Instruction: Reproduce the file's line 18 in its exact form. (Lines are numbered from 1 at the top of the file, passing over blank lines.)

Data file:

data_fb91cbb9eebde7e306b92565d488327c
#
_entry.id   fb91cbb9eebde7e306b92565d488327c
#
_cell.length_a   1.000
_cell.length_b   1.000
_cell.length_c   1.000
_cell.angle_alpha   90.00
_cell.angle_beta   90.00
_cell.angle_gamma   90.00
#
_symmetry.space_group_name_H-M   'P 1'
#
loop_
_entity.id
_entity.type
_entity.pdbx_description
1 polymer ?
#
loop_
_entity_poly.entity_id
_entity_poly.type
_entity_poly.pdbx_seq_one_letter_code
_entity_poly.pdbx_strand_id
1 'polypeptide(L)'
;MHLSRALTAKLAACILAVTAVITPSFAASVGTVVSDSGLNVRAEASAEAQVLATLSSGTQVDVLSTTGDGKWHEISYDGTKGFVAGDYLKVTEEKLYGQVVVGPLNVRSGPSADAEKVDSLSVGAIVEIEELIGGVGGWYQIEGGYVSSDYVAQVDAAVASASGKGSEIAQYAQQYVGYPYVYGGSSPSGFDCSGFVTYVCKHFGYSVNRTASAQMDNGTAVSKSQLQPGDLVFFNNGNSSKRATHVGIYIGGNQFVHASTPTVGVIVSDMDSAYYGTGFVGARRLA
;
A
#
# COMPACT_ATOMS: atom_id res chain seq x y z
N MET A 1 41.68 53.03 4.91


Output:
1 polymer ?